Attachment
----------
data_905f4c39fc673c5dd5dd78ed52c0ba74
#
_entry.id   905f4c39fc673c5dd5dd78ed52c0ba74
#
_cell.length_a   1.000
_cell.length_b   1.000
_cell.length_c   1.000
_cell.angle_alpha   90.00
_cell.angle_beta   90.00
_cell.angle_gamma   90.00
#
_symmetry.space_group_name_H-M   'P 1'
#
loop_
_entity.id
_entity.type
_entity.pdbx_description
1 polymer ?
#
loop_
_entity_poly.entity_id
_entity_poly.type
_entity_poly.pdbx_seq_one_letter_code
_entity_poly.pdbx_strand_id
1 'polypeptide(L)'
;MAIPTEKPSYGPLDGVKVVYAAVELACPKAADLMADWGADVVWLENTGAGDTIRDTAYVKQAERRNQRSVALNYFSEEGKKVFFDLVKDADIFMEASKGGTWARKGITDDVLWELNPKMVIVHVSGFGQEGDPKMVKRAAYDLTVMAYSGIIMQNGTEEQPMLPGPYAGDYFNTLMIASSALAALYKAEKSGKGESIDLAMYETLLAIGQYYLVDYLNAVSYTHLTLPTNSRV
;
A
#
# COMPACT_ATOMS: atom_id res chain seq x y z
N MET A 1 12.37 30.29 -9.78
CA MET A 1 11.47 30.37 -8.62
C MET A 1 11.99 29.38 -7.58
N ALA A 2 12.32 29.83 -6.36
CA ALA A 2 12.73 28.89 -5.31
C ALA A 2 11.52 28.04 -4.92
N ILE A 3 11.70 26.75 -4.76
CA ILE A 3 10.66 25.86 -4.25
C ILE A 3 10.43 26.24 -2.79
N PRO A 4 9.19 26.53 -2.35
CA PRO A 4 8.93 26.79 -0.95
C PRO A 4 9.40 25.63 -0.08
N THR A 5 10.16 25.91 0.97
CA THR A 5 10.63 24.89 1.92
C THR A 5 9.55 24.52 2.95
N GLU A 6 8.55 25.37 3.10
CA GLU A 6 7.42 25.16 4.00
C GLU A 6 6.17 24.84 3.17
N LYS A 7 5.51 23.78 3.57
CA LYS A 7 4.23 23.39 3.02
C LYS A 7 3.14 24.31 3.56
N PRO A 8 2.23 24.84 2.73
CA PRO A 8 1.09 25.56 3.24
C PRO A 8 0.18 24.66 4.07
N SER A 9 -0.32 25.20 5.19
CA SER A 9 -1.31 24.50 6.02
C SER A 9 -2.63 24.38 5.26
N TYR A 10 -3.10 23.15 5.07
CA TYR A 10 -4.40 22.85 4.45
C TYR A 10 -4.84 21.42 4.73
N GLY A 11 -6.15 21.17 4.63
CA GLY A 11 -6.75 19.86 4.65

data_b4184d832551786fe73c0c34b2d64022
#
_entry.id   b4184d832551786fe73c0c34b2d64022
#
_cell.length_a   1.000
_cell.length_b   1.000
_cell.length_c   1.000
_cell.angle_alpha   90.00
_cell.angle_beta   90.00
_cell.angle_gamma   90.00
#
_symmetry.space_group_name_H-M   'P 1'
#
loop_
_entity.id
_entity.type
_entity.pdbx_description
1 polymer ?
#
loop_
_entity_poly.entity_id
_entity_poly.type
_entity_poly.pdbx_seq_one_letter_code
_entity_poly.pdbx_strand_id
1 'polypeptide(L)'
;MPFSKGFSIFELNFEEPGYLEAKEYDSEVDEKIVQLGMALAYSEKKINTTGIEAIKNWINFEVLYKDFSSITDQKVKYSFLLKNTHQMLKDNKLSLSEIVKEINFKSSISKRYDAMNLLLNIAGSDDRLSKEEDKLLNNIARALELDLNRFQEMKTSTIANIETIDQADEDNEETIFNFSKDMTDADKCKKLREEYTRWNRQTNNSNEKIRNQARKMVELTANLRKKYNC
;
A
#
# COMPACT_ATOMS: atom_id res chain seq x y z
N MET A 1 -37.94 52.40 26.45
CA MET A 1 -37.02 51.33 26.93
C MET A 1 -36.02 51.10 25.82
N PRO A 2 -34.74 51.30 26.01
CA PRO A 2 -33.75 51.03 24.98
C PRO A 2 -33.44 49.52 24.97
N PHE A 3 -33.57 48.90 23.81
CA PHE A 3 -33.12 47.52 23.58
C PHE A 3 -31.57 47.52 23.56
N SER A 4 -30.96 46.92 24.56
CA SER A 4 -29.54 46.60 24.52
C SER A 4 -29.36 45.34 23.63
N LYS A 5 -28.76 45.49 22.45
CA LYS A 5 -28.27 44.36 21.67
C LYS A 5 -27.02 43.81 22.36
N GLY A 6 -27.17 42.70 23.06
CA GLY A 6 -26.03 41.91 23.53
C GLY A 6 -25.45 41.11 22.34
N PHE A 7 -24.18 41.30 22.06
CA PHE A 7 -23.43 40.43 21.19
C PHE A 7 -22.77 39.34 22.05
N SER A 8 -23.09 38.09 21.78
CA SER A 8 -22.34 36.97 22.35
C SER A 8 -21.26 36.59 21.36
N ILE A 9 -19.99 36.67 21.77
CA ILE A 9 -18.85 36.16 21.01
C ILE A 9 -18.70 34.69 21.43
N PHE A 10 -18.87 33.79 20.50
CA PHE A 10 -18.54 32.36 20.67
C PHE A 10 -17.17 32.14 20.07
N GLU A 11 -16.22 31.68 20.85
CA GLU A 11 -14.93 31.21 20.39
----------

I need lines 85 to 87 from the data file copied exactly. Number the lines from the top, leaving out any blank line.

_entity_poly.pdbx_seq_one_letter_code
_entity_poly.pdbx_strand_id
1 'polypeptide(L)'